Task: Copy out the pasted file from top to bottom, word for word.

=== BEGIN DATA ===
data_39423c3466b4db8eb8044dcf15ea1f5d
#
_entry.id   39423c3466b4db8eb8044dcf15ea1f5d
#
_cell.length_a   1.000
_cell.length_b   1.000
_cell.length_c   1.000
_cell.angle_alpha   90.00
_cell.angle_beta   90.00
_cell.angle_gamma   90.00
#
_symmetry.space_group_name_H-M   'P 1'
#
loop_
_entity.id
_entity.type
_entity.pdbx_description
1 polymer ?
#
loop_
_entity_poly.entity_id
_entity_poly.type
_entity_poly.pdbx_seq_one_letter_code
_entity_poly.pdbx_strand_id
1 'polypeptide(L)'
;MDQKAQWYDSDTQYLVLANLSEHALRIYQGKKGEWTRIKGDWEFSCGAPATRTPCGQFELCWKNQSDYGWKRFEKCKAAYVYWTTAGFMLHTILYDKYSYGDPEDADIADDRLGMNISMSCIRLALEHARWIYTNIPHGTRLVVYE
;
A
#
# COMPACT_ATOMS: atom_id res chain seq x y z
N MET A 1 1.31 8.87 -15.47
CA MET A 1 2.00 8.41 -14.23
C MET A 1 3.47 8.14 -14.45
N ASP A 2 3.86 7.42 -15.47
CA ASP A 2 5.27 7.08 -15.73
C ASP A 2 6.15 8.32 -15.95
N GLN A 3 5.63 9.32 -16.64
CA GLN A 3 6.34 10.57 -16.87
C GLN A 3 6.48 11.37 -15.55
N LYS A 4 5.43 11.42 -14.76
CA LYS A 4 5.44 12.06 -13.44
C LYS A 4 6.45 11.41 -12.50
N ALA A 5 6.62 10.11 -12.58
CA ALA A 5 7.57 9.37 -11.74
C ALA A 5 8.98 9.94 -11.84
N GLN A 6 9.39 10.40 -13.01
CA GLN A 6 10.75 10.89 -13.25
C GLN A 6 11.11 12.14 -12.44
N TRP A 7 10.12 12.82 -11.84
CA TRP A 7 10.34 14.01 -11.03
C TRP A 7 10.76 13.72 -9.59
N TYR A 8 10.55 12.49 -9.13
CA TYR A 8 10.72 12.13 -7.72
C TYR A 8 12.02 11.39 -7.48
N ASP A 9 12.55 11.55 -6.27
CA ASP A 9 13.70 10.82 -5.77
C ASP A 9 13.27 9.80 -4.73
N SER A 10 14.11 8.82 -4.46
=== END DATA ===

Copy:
data_39423c3466b4db8eb8044dcf15ea1f5d
#
_entry.id   39423c3466b4db8eb8044dcf15ea1f5d
#
_cell.length_a   1.000
_cell.length_b   1.000
_cell.length_c   1.000
_cell.angle_alpha   90.00
_cell.angle_beta   90.00
_cell.angle_gamma   90.00
#
_symmetry.space_group_name_H-M   'P 1'
#
loop_
_entity.id
_entity.type
_entity.pdbx_description
1 polymer ?
#
loop_
_entity_poly.entity_id
_entity_poly.type
_entity_poly.pdbx_seq_one_letter_code
_entity_poly.pdbx_strand_id
1 'polypeptide(L)'
;MDQKAQWYDSDTQYLVLANLSEHALRIYQGKKGEWTRIKGDWEFSCGAPATRTPCGQFELCWKNQSDYGWKRFEKCKAAYVYWTTAGFMLHTILYDKYSYGDPEDADIADDRLGMNISMSCIRLALEHARWIYTNIPHGTRLVVYE
;
A
#
# COMPACT_ATOMS: atom_id res chain seq x y z
N MET A 1 1.31 8.87 -15.47
CA MET A 1 2.00 8.41 -14.23
C MET A 1 3.47 8.14 -14.45
N ASP A 2 3.86 7.42 -15.47
CA ASP A 2 5.27 7.08 -15.73
C ASP A 2 6.15 8.32 -15.95
N GLN A 3 5.63 9.32 -16.64
CA GLN A 3 6.34 10.57 -16.87
C GLN A 3 6.48 11.37 -15.55
N LYS A 4 5.43 11.42 -14.76
CA LYS A 4 5.44 12.06 -13.44
C LYS A 4 6.45 11.41 -12.50
N ALA A 5 6.62 10.11 -12.58
CA ALA A 5 7.57 9.37 -11.74
C ALA A 5 8.98 9.94 -11.84
N GLN A 6 9.39 10.40 -13.01
CA GLN A 6 10.75 10.89 -13.25
C GLN A 6 11.11 12.14 -12.44
N TRP A 7 10.12 12.82 -11.84
CA TRP A 7 10.34 14.01 -11.03
C TRP A 7 10.76 13.72 -9.59
N TYR A 8 10.55 12.49 -9.13
CA TYR A 8 10.72 12.13 -7.72
C TYR A 8 12.02 11.39 -7.48
N ASP A 9 12.55 11.55 -6.27
CA ASP A 9 13.70 10.82 -5.77
C ASP A 9 13.27 9.80 -4.73
N SER A 10 14.11 8.82 -4.46